How to attract hummingbirds to your yard

ruby-throated hummingbird and flowers

Every spring I look forward to the return of the hummingbirds. In April, I fill feeders with sweet sugar-water. I plant pollinator-friendly bulbs and seeds in May. By June my pollinator garden is crowded with colorful nasturtium, bee balm and bluebells. I sit back and wait impatiently for the ruby-throats to arrive. Imagine my dismay as July came to close and I had yet to see a single bird.

Ruby-throated hummingbirds are one of sixteen species commonly found in the United States. Each year they migrate to the eastern U.S. from Mexico and South America. They typically arrive in Ohio mid-April and depart when the weather cools in fall. 

Food, flowers and cover

Food, flowers and cover are the key to attract hummingbirds to your yard.


Hummingbird feeders are a critical source of food when birds arrive tired and thirsty in early spring, before nectar-bearing flowers are in bloom. I fill red-tinted feeders with a simple, homemade sugar-water solution instead of purchasing premade mixes containing red dye. I refill my feeders regularly to provide birds with a consistent source of food. Doing so encourages them to build nests nearby and return year after year.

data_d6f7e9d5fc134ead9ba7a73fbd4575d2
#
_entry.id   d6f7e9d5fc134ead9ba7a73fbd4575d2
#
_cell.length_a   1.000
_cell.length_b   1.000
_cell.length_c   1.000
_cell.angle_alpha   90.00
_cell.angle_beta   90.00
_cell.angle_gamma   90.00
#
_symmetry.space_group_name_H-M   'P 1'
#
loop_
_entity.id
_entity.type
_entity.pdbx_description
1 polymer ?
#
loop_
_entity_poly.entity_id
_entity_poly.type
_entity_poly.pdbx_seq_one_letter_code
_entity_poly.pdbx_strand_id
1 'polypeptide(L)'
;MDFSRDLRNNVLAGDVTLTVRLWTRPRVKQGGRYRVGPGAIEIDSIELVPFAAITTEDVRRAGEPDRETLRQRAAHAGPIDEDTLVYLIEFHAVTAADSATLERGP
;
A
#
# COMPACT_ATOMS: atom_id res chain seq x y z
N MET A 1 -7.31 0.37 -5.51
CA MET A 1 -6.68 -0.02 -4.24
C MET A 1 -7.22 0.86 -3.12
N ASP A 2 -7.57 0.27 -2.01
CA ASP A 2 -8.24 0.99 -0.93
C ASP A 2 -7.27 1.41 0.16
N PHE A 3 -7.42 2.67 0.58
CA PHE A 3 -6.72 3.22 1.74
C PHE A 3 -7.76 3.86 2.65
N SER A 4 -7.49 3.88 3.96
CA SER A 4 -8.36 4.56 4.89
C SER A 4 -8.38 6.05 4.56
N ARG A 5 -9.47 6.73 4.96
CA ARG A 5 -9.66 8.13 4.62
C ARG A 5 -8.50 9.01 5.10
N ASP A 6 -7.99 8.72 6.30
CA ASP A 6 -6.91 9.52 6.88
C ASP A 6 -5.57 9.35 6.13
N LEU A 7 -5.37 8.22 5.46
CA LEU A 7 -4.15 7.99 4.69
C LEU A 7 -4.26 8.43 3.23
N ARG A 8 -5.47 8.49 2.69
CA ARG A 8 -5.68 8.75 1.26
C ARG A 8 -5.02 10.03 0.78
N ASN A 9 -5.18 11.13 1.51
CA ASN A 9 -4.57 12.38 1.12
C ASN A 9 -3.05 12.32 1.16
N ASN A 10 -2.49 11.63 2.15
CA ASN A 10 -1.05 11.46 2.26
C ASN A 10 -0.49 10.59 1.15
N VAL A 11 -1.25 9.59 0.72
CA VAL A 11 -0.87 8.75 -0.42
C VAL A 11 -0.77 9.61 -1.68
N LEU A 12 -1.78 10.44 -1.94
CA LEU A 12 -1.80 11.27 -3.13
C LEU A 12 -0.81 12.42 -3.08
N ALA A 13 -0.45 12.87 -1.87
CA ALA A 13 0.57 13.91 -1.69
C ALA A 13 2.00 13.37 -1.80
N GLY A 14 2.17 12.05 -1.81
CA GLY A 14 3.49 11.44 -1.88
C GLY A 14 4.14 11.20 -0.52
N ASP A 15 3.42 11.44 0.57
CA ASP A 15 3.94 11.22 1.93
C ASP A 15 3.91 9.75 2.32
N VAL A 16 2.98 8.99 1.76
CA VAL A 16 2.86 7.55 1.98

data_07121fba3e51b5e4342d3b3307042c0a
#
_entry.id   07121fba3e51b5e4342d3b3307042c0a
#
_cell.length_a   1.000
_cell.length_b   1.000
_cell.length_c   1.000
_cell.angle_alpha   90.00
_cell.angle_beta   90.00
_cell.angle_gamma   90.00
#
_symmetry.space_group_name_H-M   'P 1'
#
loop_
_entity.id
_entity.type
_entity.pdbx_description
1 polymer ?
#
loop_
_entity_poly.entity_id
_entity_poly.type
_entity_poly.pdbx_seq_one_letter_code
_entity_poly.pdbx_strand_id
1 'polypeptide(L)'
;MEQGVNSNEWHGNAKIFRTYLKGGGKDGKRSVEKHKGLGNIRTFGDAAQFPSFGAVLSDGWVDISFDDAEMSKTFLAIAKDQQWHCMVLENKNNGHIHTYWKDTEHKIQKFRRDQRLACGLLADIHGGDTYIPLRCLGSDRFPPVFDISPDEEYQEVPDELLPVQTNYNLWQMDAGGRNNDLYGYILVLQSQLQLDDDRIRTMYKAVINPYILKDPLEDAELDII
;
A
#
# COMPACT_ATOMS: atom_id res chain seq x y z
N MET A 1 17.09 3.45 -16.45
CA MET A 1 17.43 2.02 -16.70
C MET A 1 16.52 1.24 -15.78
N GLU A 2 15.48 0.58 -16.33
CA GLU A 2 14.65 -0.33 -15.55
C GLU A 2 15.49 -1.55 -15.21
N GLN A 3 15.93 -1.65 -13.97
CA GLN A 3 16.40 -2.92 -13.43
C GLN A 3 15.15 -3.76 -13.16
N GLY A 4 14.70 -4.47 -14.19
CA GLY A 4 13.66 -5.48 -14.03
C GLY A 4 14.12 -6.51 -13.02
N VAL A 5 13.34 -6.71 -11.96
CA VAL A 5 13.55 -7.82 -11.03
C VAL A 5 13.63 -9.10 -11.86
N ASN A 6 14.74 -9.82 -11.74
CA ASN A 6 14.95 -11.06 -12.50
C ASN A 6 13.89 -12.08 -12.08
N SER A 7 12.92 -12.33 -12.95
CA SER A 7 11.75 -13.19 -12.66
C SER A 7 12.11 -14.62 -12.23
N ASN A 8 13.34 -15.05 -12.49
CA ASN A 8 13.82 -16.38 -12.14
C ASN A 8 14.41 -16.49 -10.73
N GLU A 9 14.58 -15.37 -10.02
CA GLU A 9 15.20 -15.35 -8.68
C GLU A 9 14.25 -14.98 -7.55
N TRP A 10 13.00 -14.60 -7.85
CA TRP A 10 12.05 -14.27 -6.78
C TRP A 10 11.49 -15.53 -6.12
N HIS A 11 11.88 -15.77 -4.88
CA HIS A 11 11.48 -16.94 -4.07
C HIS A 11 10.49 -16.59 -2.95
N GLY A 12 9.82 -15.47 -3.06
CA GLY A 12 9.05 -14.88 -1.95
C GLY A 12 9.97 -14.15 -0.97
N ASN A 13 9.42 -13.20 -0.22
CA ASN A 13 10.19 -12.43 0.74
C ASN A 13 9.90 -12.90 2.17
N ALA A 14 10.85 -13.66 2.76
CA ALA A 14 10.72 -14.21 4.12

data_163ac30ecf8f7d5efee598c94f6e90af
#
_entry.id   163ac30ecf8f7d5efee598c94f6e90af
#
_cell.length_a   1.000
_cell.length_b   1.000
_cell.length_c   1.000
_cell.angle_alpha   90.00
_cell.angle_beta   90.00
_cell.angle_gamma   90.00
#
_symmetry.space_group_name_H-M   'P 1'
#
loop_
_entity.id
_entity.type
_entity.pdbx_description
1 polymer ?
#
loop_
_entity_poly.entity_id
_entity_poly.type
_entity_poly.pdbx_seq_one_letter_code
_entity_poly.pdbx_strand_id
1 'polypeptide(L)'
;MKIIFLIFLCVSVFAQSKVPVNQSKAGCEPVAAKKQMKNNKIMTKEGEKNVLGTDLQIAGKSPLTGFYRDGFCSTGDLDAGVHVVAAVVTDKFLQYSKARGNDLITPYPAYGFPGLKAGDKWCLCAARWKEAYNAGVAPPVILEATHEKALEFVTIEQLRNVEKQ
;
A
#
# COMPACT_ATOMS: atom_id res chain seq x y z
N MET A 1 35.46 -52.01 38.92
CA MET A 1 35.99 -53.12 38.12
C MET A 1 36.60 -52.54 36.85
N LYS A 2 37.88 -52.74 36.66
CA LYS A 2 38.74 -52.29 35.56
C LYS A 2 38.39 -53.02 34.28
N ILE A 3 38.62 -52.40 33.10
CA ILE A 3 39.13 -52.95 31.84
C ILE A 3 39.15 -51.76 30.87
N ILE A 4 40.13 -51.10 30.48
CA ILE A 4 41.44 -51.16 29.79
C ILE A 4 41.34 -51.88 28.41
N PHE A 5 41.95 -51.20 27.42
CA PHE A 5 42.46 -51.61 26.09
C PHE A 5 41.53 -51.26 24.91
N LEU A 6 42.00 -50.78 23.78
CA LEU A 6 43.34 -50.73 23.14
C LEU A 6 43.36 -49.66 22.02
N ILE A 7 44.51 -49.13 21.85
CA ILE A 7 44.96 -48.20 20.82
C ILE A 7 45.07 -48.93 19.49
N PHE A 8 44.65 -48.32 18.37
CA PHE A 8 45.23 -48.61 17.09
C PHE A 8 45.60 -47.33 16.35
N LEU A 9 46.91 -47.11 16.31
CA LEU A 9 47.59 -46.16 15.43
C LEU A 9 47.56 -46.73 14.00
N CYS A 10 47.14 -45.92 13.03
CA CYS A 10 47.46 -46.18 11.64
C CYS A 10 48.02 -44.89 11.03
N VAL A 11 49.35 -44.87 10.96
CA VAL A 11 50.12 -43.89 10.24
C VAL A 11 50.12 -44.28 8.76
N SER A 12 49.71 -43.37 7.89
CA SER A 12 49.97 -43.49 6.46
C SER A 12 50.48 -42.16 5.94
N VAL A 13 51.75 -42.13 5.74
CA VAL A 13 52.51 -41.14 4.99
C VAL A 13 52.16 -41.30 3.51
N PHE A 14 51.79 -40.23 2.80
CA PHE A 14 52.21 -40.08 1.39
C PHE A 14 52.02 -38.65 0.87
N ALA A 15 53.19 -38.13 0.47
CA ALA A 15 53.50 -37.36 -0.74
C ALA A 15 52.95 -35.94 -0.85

DIY homemade sugar-water solution for hummingbird feeders:

In a large stockpot, mix together 1 part sugar to 4 parts water. Bring to a boil, stirring constantly until sugar dissolves completely. Remove from heat. Cool solution completely.


Hummingbirds have a poor sense of smell, but a good sense of sight. They seek out colorful, tube-shaped flowers that facilitate their long beaks and tongues. Plant strategically to provide continuous sources of food from early spring to mid-fall. My garden’s biggest hummingbird hits:

Plant NameBloom Season
Bee balmEarly- Mid
Virginia bluebellEarly-Mid
Butterfly weedMid- Late



Hummingbirds seek out safe, sheltered areas to build their nests. They favor shrubs, bushes and small trees. Females return to the same area each year, sometimes reusing nests. Hummingbirds use leaves, twigs, grass, lichen, and moss to build the exterior of their nests. They line the interior with thistle and dandelion fluff to create a soft cushion for their tiny, fragile eggs.

This week I was bent over weeding when a buzz brazed by my head, then another, and another! I looked up to witness seven ruby-throated hummingbirds dancing through my pollinator garden. They hovered in mid-air, drinking heartily from the feeders. “Better late than never!” I cheered.

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